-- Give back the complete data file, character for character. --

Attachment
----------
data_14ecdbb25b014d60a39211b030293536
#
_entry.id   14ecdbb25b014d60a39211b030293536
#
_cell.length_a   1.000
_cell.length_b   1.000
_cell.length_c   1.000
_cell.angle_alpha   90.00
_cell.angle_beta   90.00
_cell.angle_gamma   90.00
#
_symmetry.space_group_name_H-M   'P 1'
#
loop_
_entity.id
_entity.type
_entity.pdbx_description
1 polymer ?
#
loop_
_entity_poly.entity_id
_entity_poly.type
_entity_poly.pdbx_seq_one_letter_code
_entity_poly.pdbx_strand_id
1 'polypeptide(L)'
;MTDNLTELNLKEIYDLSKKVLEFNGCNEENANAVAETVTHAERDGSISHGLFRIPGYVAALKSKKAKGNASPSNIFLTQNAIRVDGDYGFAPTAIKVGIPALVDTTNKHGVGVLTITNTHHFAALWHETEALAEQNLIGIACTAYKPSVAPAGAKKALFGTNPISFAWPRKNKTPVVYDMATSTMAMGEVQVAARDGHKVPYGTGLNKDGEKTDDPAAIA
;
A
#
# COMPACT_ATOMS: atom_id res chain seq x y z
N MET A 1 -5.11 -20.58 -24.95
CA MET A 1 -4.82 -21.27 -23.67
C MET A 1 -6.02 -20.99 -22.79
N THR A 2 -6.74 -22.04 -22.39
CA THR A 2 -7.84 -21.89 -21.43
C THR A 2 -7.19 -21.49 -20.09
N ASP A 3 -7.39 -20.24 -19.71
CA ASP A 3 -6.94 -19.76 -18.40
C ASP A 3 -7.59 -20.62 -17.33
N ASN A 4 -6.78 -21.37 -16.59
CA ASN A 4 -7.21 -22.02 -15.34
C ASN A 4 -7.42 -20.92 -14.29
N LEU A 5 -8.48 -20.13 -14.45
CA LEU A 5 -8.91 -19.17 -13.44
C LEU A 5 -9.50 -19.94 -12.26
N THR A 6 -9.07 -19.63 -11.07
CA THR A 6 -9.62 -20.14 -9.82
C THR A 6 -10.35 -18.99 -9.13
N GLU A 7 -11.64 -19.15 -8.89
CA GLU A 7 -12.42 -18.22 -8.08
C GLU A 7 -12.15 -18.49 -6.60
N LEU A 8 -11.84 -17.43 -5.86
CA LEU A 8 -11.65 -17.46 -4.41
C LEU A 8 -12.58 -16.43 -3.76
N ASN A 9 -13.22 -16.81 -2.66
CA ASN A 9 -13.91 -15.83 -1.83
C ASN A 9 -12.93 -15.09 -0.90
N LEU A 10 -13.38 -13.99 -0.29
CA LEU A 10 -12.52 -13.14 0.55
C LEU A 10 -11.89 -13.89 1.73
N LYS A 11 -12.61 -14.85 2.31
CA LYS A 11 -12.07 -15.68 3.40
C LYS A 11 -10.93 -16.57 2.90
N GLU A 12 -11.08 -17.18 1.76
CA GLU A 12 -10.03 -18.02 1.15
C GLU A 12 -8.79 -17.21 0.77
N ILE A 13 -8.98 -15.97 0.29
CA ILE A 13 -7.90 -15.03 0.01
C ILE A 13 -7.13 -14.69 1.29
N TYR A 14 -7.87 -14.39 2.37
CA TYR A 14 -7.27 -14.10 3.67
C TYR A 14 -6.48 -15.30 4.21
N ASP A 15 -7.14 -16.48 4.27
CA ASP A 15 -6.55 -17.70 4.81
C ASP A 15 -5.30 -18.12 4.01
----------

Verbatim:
data_14ecdbb25b014d60a39211b030293536
#
_entry.id   14ecdbb25b014d60a39211b030293536
#
_cell.length_a   1.000
_cell.length_b   1.000
_cell.length_c   1.000
_cell.angle_alpha   90.00
_cell.angle_beta   90.00
_cell.angle_gamma   90.00
#
_symmetry.space_group_name_H-M   'P 1'
#
loop_
_entity.id
_entity.type
_entity.pdbx_description
1 polymer ?
#
loop_
_entity_poly.entity_id
_entity_poly.type
_entity_poly.pdbx_seq_one_letter_code
_entity_poly.pdbx_strand_id
1 'polypeptide(L)'
;MTDNLTELNLKEIYDLSKKVLEFNGCNEENANAVAETVTHAERDGSISHGLFRIPGYVAALKSKKAKGNASPSNIFLTQNAIRVDGDYGFAPTAIKVGIPALVDTTNKHGVGVLTITNTHHFAALWHETEALAEQNLIGIACTAYKPSVAPAGAKKALFGTNPISFAWPRKNKTPVVYDMATSTMAMGEVQVAARDGHKVPYGTGLNKDGEKTDDPAAIA
;
A
#
# COMPACT_ATOMS: atom_id res chain seq x y z
N MET A 1 -5.11 -20.58 -24.95
CA MET A 1 -4.82 -21.27 -23.67
C MET A 1 -6.02 -20.99 -22.79
N THR A 2 -6.74 -22.04 -22.39
CA THR A 2 -7.84 -21.89 -21.43
C THR A 2 -7.19 -21.49 -20.09
N ASP A 3 -7.39 -20.24 -19.71
CA ASP A 3 -6.94 -19.76 -18.40
C ASP A 3 -7.59 -20.62 -17.33
N ASN A 4 -6.78 -21.37 -16.59
CA ASN A 4 -7.21 -22.02 -15.34
C ASN A 4 -7.42 -20.92 -14.29
N LEU A 5 -8.48 -20.13 -14.45
CA LEU A 5 -8.91 -19.17 -13.44
C LEU A 5 -9.50 -19.94 -12.26
N THR A 6 -9.07 -19.63 -11.07
CA THR A 6 -9.62 -20.14 -9.82
C THR A 6 -10.35 -18.99 -9.13
N GLU A 7 -11.64 -19.15 -8.89
CA GLU A 7 -12.42 -18.22 -8.08
C GLU A 7 -12.15 -18.49 -6.60
N LEU A 8 -11.84 -17.43 -5.86
CA LEU A 8 -11.65 -17.46 -4.41
C LEU A 8 -12.58 -16.43 -3.76
N ASN A 9 -13.22 -16.81 -2.66
CA ASN A 9 -13.91 -15.83 -1.83
C ASN A 9 -12.93 -15.09 -0.90
N LEU A 10 -13.38 -13.99 -0.29
CA LEU A 10 -12.52 -13.14 0.55
C LEU A 10 -11.89 -13.89 1.73
N LYS A 11 -12.61 -14.85 2.31
CA LYS A 11 -12.07 -15.68 3.40
C LYS A 11 -10.93 -16.57 2.90
N GLU A 12 -11.08 -17.18 1.76
CA GLU A 12 -10.03 -18.02 1.15
C GLU A 12 -8.79 -17.21 0.77
N ILE A 13 -8.98 -15.97 0.29
CA ILE A 13 -7.90 -15.03 0.01
C ILE A 13 -7.13 -14.69 1.29
N TYR A 14 -7.87 -14.39 2.37
CA TYR A 14 -7.27 -14.10 3.67
C TYR A 14 -6.48 -15.30 4.21
N ASP A 15 -7.14 -16.48 4.27
CA ASP A 15 -6.55 -17.70 4.81
C ASP A 15 -5.30 -18.12 4.01